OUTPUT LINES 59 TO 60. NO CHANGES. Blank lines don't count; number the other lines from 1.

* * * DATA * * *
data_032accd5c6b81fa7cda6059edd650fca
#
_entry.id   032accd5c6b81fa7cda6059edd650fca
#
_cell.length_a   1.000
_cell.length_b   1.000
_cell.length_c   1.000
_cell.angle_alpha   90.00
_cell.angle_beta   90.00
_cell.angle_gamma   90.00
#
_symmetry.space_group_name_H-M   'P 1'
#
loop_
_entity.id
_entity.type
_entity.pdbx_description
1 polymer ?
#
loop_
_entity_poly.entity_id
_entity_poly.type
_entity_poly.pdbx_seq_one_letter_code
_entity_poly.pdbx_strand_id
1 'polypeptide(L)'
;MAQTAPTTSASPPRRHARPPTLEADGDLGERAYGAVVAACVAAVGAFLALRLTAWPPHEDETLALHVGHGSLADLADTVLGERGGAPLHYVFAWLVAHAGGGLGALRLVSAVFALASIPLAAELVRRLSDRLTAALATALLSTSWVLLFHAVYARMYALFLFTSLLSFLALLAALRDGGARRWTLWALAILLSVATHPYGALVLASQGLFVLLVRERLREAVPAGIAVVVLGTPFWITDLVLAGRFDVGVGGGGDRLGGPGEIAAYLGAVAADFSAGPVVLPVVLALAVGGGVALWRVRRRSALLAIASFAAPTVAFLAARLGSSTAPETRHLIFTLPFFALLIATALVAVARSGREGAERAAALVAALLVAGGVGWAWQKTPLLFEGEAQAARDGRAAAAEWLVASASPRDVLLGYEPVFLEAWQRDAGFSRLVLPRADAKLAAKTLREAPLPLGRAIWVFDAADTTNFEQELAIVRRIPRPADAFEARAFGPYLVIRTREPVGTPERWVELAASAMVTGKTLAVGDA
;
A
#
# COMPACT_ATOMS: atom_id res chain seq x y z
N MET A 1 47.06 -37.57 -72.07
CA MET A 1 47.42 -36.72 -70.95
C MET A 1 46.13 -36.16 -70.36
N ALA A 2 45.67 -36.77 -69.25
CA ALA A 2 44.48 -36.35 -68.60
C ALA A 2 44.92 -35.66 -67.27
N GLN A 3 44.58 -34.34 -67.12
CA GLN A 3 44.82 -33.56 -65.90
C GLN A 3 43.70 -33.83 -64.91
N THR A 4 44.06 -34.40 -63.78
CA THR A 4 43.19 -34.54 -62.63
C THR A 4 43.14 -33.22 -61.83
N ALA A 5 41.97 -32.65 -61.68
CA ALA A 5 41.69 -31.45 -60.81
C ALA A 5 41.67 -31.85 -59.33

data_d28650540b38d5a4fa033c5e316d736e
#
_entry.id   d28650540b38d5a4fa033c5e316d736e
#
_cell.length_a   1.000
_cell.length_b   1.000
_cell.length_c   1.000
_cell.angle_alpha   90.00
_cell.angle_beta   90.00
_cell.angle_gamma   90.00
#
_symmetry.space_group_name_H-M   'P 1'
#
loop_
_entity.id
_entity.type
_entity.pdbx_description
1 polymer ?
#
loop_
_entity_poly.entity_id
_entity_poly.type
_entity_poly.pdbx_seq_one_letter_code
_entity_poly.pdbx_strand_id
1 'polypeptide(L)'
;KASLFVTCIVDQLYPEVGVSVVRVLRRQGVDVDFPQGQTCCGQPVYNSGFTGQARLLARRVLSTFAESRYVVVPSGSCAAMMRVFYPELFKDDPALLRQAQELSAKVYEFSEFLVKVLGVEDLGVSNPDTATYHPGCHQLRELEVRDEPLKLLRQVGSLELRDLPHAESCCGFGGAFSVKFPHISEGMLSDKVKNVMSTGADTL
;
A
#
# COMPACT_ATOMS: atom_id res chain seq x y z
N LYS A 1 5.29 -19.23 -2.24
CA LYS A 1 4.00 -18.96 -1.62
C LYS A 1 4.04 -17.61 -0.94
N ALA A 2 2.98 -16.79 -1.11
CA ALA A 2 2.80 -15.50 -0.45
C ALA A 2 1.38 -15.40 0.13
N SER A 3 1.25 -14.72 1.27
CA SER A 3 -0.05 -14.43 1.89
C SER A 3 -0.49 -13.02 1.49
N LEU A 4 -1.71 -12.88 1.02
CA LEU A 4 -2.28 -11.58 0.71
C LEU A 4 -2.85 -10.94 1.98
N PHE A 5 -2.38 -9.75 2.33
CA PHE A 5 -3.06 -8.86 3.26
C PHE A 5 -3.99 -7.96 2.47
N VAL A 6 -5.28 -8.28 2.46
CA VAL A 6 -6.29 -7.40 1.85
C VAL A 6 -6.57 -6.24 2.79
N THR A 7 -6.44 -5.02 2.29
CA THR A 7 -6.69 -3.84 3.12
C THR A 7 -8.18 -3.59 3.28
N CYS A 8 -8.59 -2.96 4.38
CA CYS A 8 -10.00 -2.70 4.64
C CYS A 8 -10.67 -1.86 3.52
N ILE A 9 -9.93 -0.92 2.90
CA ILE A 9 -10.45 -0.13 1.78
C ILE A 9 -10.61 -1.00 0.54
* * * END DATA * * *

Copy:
loop_
_entity.id